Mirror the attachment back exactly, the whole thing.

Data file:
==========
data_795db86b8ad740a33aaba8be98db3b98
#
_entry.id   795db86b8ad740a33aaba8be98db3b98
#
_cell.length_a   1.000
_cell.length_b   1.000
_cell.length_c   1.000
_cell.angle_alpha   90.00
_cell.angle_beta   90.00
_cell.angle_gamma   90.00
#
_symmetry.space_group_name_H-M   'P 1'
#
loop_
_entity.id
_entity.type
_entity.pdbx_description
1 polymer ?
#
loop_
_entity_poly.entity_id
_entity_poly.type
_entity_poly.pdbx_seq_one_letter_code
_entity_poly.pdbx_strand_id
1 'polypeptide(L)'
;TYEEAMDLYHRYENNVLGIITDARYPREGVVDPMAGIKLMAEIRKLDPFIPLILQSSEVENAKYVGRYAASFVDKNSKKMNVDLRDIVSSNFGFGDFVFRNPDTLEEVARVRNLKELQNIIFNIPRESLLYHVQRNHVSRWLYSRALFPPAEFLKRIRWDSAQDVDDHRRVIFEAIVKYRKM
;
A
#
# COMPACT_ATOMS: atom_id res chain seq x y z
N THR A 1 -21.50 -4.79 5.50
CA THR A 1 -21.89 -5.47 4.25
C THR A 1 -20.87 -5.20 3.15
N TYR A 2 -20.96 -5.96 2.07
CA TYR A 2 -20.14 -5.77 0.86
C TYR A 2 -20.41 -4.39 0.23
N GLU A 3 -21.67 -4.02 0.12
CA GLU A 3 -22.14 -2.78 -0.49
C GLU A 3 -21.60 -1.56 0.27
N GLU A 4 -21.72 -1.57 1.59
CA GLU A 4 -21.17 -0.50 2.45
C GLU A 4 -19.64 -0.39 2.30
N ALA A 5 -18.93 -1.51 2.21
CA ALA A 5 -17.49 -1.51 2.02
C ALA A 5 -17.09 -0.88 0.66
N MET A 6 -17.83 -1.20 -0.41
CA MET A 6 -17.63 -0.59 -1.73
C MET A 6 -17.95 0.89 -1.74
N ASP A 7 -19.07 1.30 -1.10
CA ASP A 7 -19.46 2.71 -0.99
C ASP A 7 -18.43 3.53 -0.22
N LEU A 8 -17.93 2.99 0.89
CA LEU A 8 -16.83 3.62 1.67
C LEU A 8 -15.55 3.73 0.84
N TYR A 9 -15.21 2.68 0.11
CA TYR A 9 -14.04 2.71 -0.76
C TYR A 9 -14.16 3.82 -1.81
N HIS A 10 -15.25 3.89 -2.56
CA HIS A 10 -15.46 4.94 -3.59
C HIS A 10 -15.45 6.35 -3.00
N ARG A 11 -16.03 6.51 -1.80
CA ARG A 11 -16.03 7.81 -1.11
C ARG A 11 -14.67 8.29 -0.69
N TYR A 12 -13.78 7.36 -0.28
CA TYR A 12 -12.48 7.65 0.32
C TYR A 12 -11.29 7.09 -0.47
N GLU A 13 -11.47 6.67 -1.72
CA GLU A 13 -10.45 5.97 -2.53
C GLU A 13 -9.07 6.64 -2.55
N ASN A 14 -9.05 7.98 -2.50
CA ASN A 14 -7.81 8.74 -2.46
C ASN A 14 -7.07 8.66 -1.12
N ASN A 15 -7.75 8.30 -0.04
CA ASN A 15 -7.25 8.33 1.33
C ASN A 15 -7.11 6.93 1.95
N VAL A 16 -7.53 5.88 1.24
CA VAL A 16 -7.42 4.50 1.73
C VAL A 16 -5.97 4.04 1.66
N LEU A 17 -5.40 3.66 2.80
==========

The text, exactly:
data_795db86b8ad740a33aaba8be98db3b98
#
_entry.id   795db86b8ad740a33aaba8be98db3b98
#
_cell.length_a   1.000
_cell.length_b   1.000
_cell.length_c   1.000
_cell.angle_alpha   90.00
_cell.angle_beta   90.00
_cell.angle_gamma   90.00
#
_symmetry.space_group_name_H-M   'P 1'
#
loop_
_entity.id
_entity.type
_entity.pdbx_description
1 polymer ?
#
loop_
_entity_poly.entity_id
_entity_poly.type
_entity_poly.pdbx_seq_one_letter_code
_entity_poly.pdbx_strand_id
1 'polypeptide(L)'
;TYEEAMDLYHRYENNVLGIITDARYPREGVVDPMAGIKLMAEIRKLDPFIPLILQSSEVENAKYVGRYAASFVDKNSKKMNVDLRDIVSSNFGFGDFVFRNPDTLEEVARVRNLKELQNIIFNIPRESLLYHVQRNHVSRWLYSRALFPPAEFLKRIRWDSAQDVDDHRRVIFEAIVKYRKM
;
A
#
# COMPACT_ATOMS: atom_id res chain seq x y z
N THR A 1 -21.50 -4.79 5.50
CA THR A 1 -21.89 -5.47 4.25
C THR A 1 -20.87 -5.20 3.15
N TYR A 2 -20.96 -5.96 2.07
CA TYR A 2 -20.14 -5.77 0.86
C TYR A 2 -20.41 -4.39 0.23
N GLU A 3 -21.67 -4.02 0.12
CA GLU A 3 -22.14 -2.78 -0.49
C GLU A 3 -21.60 -1.56 0.27
N GLU A 4 -21.72 -1.57 1.59
CA GLU A 4 -21.17 -0.50 2.45
C GLU A 4 -19.64 -0.39 2.30
N ALA A 5 -18.93 -1.51 2.21
CA ALA A 5 -17.49 -1.51 2.02
C ALA A 5 -17.09 -0.88 0.66
N MET A 6 -17.83 -1.20 -0.41
CA MET A 6 -17.63 -0.59 -1.73
C MET A 6 -17.95 0.89 -1.74
N ASP A 7 -19.07 1.30 -1.10
CA ASP A 7 -19.46 2.71 -0.99
C ASP A 7 -18.43 3.53 -0.22
N LEU A 8 -17.93 2.99 0.89
CA LEU A 8 -16.83 3.62 1.67
C LEU A 8 -15.55 3.73 0.84
N TYR A 9 -15.21 2.68 0.11
CA TYR A 9 -14.04 2.71 -0.76
C TYR A 9 -14.16 3.82 -1.81
N HIS A 10 -15.25 3.89 -2.56
CA HIS A 10 -15.46 4.94 -3.59
C HIS A 10 -15.45 6.35 -3.00
N ARG A 11 -16.03 6.51 -1.80
CA ARG A 11 -16.03 7.81 -1.11
C ARG A 11 -14.67 8.29 -0.69
N TYR A 12 -13.78 7.36 -0.28
CA TYR A 12 -12.48 7.65 0.32
C TYR A 12 -11.29 7.09 -0.47
N GLU A 13 -11.47 6.67 -1.72
CA GLU A 13 -10.45 5.97 -2.53
C GLU A 13 -9.07 6.64 -2.55
N ASN A 14 -9.05 7.98 -2.50
CA ASN A 14 -7.81 8.74 -2.46
C ASN A 14 -7.07 8.66 -1.12
N ASN A 15 -7.75 8.30 -0.04
CA ASN A 15 -7.25 8.33 1.33
C ASN A 15 -7.11 6.93 1.95
N VAL A 16 -7.53 5.88 1.24
CA VAL A 16 -7.42 4.50 1.73
C VAL A 16 -5.97 4.04 1.66
N LEU A 17 -5.40 3.66 2.80